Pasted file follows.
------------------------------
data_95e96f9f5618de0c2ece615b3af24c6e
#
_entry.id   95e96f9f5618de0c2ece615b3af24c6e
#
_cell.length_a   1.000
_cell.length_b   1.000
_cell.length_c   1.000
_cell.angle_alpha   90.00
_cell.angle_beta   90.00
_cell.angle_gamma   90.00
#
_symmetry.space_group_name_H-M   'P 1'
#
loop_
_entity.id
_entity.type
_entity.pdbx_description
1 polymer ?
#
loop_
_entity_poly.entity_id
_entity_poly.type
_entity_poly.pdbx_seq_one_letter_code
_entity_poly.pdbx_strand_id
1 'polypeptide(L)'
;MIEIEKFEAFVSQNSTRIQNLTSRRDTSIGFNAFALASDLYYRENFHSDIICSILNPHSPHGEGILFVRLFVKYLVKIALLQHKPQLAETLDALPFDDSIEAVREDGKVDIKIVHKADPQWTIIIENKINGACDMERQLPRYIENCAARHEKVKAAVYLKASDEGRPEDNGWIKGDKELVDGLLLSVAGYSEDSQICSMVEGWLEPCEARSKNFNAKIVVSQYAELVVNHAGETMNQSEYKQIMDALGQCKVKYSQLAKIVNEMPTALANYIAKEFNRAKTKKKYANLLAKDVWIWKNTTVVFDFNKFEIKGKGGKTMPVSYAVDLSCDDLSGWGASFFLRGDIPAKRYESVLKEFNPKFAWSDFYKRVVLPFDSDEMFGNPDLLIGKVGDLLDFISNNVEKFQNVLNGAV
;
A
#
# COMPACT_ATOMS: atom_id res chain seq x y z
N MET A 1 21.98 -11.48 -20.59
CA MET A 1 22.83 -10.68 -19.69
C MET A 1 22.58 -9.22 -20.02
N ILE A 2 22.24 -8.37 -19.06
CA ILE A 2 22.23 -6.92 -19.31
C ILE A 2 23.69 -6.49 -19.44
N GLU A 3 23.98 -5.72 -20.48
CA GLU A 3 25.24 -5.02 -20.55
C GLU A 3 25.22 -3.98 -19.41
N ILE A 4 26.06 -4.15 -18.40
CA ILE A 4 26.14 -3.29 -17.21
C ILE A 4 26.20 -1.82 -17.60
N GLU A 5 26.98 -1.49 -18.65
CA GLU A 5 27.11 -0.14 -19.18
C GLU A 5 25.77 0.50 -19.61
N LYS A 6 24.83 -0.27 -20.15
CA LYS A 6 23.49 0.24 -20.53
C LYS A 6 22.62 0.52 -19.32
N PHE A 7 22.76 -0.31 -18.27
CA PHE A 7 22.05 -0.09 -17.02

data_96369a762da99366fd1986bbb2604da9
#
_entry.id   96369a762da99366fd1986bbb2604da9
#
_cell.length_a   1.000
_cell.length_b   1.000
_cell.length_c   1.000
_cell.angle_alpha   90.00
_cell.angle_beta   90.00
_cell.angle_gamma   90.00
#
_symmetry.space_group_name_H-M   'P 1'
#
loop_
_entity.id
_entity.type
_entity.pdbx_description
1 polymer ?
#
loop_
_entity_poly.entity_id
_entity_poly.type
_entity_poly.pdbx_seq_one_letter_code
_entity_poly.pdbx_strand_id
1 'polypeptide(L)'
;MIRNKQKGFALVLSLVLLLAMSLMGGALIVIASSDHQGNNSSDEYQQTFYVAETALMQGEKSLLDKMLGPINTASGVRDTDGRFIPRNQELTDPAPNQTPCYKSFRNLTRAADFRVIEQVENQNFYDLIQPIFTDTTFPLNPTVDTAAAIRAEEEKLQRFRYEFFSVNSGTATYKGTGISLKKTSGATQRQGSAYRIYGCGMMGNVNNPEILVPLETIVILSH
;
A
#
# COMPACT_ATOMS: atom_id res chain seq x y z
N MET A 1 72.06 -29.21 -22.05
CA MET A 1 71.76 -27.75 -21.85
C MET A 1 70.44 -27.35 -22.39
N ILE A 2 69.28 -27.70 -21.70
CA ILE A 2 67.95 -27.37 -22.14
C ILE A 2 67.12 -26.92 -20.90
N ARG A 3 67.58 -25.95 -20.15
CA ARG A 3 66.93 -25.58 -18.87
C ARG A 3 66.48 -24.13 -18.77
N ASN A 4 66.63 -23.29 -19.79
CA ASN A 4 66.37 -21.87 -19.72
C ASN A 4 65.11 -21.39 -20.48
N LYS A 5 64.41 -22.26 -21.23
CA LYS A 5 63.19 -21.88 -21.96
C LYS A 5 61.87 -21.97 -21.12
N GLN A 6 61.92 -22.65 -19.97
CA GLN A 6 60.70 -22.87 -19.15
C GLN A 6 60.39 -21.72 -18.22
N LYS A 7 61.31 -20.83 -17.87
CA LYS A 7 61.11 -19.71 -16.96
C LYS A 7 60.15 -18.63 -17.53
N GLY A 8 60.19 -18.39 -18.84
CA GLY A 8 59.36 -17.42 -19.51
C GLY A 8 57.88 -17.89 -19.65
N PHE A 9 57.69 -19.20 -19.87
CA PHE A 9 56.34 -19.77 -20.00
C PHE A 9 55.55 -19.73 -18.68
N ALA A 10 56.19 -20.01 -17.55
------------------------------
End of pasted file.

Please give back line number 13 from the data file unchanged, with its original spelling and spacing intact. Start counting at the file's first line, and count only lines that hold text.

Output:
#